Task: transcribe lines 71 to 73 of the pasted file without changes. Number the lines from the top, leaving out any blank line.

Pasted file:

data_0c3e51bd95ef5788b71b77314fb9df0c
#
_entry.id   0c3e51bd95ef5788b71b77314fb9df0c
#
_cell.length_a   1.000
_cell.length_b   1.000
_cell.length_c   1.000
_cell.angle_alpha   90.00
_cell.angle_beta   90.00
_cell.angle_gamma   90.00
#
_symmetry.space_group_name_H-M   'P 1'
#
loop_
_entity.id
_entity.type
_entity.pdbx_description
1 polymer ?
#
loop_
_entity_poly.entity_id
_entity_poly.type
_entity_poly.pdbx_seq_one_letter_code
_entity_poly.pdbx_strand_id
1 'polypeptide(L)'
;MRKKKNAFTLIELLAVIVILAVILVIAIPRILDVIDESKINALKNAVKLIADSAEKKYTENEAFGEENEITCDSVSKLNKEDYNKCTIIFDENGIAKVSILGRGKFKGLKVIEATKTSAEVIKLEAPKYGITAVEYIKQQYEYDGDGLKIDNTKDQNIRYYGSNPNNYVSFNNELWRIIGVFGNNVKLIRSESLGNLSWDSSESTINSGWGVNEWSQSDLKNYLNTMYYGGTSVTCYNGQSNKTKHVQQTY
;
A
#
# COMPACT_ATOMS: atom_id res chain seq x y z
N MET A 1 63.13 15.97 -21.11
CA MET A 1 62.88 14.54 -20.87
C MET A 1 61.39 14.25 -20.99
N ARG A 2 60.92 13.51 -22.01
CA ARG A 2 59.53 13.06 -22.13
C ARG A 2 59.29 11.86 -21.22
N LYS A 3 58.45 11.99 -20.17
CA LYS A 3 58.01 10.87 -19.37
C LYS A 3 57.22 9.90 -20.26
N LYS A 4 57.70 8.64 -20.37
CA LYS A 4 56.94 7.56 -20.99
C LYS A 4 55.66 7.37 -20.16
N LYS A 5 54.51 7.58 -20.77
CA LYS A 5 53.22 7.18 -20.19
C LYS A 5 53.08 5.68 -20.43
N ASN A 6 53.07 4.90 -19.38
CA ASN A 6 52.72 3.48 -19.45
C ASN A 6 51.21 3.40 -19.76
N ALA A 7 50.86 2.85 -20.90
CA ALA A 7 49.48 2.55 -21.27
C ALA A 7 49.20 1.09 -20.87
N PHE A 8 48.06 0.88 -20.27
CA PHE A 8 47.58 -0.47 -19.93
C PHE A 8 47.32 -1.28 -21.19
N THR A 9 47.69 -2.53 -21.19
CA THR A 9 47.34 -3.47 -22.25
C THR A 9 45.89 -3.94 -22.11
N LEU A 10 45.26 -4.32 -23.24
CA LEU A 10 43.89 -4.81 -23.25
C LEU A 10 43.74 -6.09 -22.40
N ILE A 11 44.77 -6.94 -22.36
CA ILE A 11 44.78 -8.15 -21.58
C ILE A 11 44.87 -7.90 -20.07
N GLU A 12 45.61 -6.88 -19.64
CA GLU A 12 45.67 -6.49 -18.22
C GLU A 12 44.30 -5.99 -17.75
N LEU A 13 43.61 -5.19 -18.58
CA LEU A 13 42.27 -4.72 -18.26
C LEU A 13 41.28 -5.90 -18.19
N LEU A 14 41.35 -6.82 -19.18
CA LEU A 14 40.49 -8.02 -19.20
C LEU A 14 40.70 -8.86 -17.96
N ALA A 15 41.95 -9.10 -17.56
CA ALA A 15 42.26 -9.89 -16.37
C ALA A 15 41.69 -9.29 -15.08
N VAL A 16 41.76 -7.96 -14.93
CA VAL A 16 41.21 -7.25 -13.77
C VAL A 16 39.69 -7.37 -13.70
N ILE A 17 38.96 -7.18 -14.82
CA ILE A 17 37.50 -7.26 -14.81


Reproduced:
CA LEU A 14 40.49 -8.02 -19.20
C LEU A 14 40.70 -8.86 -17.96
N ALA A 15 41.95 -9.10 -17.56